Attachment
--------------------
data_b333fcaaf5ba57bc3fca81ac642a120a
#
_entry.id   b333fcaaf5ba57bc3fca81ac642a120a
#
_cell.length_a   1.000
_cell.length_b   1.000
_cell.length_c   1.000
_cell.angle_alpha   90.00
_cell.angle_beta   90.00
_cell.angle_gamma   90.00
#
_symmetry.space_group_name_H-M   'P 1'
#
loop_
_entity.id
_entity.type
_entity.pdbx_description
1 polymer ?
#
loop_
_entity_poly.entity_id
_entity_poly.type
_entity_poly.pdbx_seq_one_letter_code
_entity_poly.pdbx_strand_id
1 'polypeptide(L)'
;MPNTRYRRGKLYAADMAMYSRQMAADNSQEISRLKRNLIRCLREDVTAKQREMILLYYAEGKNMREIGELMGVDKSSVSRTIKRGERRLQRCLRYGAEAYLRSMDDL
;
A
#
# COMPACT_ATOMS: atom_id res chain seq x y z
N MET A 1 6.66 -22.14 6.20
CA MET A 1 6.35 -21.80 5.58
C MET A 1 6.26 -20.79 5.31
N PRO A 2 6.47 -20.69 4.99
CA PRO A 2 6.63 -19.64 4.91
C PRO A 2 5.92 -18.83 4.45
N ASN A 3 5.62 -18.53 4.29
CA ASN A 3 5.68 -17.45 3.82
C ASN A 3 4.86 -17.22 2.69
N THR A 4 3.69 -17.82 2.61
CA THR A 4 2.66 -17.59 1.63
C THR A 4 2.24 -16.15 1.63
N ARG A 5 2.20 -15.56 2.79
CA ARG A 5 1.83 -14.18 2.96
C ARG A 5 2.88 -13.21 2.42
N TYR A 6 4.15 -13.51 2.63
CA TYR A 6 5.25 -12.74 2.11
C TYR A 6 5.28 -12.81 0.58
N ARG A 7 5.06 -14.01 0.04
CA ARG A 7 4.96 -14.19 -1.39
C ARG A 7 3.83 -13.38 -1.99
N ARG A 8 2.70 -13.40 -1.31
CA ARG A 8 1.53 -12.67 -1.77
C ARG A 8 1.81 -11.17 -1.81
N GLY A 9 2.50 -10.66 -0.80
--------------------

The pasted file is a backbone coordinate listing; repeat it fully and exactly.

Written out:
data_b333fcaaf5ba57bc3fca81ac642a120a
#
_entry.id   b333fcaaf5ba57bc3fca81ac642a120a
#
_cell.length_a   1.000
_cell.length_b   1.000
_cell.length_c   1.000
_cell.angle_alpha   90.00
_cell.angle_beta   90.00
_cell.angle_gamma   90.00
#
_symmetry.space_group_name_H-M   'P 1'
#
loop_
_entity.id
_entity.type
_entity.pdbx_description
1 polymer ?
#
loop_
_entity_poly.entity_id
_entity_poly.type
_entity_poly.pdbx_seq_one_letter_code
_entity_poly.pdbx_strand_id
1 'polypeptide(L)'
;MPNTRYRRGKLYAADMAMYSRQMAADNSQEISRLKRNLIRCLREDVTAKQREMILLYYAEGKNMREIGELMGVDKSSVSRTIKRGERRLQRCLRYGAEAYLRSMDDL
;
A
#
# COMPACT_ATOMS: atom_id res chain seq x y z
N MET A 1 6.66 -22.14 6.20
CA MET A 1 6.35 -21.80 5.58
C MET A 1 6.26 -20.79 5.31
N PRO A 2 6.47 -20.69 4.99
CA PRO A 2 6.63 -19.64 4.91
C PRO A 2 5.92 -18.83 4.45
N ASN A 3 5.62 -18.53 4.29
CA ASN A 3 5.68 -17.45 3.82
C ASN A 3 4.86 -17.22 2.69
N THR A 4 3.69 -17.82 2.61
CA THR A 4 2.66 -17.59 1.63
C THR A 4 2.24 -16.15 1.63
N ARG A 5 2.20 -15.56 2.79
CA ARG A 5 1.83 -14.18 2.96
C ARG A 5 2.88 -13.21 2.42
N TYR A 6 4.15 -13.51 2.63
CA TYR A 6 5.25 -12.74 2.11
C TYR A 6 5.28 -12.81 0.58
N ARG A 7 5.06 -14.01 0.04
CA ARG A 7 4.96 -14.19 -1.39
C ARG A 7 3.83 -13.38 -1.99
N ARG A 8 2.70 -13.40 -1.31
CA ARG A 8 1.53 -12.67 -1.77
C ARG A 8 1.81 -11.17 -1.81
N GLY A 9 2.50 -10.66 -0.80